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Insects

Studying the effects of temperature shifts on the calling behavior of central New York insects.

Cool Cockroaches by Elliot Hunsinger

December 20, 2016

Cockroaches. Just the mention of them is enough to elicit a negative response. Bringing them up in almost any situation often leads to stories of revulsion from the first time someone saw them running across their kitchen floor, or flying directly at them (more often than not touched with a bit of exaggeration). When I tell people that I did research with them and would like to continue doing so I get the same responses from nearly everyone: Why?! They’re so disgusting! Then a story of how disgusted they were when they saw one in their kitchen, or bathroom. It’s a shame really that everyone associates the relatively few pest species, only about 30, with a group that encompasses at least 4,600 species.

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Adventures with Crickets by George El-Amir

December 6, 2016

Yesterday, I went into the cricket room like I normally do to check on my crickets and switch out their boxes for the anthropogenic noise behavior experiment. I didn’t expect to see anything special or out of the ordinary happen with the crickets-except maybe the terrifying amount we now have-but I was in for a surprise during my husbandry routine.

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The Meredith Symposium - Spotlight on Undergraduate Research by Alexandra Logan

November 28, 2016

On Saturday, October 22nd I was lucky enough to present the research I had been working on in Dr. Parks lab at the Meredith Symposium. The Meredith Symposium is put on by Syracuse University and it focuses on undergraduate research in Chemistry and Biological Sciences. In the first week of October I submitted an abstract to the symposium for my research on the effects of temperature on female preference of male calls in Metrioptera Roeselii katydids. When I submitted my abstract, I had to choose whether I wanted to present my research with a talk, a poster or either one and since I do not like to make decisions I selected the “either one” option. I did not hear back for weeks and I thought for certain that my research had not been selected. Then on October 14, about a week before the Symposium date, I received an email saying that I was selected to be one of the eight speakers at the Symposium. I was extremely excited, but I also felt a lot of pressure because I had never given a professional talk before. Not only did I have to prepare for something that was new to me, I had to do it in less than a week.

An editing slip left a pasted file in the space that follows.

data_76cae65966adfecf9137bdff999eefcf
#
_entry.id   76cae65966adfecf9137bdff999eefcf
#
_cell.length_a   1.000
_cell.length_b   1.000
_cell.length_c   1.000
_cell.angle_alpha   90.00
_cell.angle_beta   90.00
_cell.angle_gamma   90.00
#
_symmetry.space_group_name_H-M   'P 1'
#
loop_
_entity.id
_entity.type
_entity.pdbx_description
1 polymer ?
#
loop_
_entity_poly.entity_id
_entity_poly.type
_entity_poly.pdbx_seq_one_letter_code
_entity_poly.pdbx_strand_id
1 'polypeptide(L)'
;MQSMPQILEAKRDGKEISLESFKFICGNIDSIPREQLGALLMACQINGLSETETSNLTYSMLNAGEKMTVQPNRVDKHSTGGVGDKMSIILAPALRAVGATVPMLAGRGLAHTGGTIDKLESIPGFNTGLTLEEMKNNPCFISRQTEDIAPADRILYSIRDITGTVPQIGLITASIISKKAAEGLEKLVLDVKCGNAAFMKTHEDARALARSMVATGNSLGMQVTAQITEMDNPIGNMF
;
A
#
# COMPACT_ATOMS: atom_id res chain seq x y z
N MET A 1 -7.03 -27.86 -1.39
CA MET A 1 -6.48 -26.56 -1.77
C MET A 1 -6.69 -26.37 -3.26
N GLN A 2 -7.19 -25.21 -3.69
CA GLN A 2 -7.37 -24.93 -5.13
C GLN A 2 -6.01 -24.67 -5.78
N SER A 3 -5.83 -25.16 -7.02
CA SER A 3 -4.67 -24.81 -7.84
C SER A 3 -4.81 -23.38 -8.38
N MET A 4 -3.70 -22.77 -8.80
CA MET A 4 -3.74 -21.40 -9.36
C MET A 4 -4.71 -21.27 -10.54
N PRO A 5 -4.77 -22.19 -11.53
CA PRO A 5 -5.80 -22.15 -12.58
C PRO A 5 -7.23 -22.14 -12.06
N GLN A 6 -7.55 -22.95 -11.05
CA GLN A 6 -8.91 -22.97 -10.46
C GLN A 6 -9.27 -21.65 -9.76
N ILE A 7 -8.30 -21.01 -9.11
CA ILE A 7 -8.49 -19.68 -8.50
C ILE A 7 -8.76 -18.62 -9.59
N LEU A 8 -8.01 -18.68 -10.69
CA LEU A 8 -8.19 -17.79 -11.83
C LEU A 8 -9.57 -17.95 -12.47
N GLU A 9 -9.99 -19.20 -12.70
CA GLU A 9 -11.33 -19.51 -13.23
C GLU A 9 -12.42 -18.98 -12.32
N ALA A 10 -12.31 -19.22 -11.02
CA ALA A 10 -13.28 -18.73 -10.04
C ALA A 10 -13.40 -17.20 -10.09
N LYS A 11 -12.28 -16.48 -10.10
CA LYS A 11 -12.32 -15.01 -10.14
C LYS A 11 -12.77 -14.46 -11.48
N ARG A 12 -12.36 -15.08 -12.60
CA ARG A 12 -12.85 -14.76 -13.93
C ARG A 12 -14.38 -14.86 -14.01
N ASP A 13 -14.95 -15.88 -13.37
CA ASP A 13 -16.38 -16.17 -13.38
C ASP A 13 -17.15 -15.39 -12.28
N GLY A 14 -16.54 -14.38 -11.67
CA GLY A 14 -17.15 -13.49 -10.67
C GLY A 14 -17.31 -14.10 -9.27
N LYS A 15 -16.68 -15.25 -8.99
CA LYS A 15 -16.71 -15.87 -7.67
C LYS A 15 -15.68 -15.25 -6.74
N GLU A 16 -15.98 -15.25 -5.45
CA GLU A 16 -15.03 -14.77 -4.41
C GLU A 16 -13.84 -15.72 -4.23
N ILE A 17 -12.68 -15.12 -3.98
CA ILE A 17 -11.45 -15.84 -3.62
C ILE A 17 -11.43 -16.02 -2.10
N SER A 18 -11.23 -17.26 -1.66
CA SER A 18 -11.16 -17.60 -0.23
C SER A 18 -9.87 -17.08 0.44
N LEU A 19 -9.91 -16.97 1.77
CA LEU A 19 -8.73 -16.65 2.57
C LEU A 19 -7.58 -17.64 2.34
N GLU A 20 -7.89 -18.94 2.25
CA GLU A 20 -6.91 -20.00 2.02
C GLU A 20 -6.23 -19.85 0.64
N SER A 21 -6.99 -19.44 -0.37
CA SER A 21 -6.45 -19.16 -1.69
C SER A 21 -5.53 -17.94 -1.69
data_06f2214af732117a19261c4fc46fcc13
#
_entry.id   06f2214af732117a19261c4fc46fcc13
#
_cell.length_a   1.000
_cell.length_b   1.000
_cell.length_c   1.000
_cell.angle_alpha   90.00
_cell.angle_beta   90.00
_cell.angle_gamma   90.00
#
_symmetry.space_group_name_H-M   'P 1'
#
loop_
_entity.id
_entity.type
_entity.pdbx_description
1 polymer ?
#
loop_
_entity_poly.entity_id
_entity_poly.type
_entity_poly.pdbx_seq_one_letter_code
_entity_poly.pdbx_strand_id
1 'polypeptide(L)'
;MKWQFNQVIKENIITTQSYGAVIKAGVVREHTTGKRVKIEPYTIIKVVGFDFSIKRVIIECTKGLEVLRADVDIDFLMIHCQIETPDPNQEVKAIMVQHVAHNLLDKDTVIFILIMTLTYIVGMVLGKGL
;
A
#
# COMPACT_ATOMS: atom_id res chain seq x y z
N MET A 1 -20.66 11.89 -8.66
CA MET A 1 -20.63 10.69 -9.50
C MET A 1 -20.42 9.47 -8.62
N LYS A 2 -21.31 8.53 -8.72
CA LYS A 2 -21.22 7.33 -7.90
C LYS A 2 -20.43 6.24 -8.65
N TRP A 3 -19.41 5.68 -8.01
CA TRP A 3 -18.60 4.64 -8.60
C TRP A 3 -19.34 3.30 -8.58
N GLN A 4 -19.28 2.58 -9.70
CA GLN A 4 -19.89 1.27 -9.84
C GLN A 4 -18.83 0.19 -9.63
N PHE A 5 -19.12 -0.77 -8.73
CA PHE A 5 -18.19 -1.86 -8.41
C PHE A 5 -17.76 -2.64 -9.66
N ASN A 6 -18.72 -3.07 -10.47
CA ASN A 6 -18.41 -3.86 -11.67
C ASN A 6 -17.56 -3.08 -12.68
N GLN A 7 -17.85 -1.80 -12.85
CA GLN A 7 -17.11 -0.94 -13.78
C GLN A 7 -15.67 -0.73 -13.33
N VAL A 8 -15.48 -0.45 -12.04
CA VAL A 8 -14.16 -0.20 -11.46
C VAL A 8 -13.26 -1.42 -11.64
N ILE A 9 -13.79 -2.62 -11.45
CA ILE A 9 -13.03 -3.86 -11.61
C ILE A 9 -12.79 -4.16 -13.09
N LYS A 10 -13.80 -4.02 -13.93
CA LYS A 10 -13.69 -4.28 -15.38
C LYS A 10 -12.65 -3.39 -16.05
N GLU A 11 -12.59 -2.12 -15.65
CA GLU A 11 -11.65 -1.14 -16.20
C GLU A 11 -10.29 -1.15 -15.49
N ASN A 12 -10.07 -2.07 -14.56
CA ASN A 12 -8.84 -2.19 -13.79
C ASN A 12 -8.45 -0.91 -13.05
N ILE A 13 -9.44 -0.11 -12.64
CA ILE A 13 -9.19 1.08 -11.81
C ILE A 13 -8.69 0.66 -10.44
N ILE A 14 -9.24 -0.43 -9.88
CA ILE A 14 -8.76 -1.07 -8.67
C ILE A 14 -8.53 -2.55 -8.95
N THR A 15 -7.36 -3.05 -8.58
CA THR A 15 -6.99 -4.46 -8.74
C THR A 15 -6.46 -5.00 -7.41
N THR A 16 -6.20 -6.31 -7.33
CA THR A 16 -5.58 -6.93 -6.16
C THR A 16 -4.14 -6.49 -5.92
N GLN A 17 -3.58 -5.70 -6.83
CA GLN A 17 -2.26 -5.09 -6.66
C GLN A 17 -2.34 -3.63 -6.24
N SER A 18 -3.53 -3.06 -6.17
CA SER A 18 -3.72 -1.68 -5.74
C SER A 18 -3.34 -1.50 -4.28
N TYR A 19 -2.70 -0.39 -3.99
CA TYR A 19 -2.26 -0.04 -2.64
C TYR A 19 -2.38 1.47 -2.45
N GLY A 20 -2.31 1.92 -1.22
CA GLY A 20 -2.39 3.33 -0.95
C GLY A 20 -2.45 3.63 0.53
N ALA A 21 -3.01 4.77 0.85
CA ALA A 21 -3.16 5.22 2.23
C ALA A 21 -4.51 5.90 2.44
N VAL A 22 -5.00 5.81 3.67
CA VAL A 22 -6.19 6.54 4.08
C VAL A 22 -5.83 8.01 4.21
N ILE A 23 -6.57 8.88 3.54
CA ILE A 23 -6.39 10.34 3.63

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Back in Business by Dana Cusano

May 15, 2014

The business of catching bugs, that is. We officially started up our 2014 insect acoustics field season this week and went on our first bug catching expedition just this morning. We planned on just heading out to a couple of our favorite sites from last year and setting up traps for spring field crickets. We also set out to deploy an acoustic recorder which we will leave up for the next few months to monitor the soundscape. We are lucky we planned ahead (good thinking Jess) and brought some port-a-bugs. We ended up finding 9 male spring field crickets at the very first site, and we weren’t even there for that long! We are getting pretty good at this I think…Hannah actually caught three in one swoop. She is just weirdly awesome like that.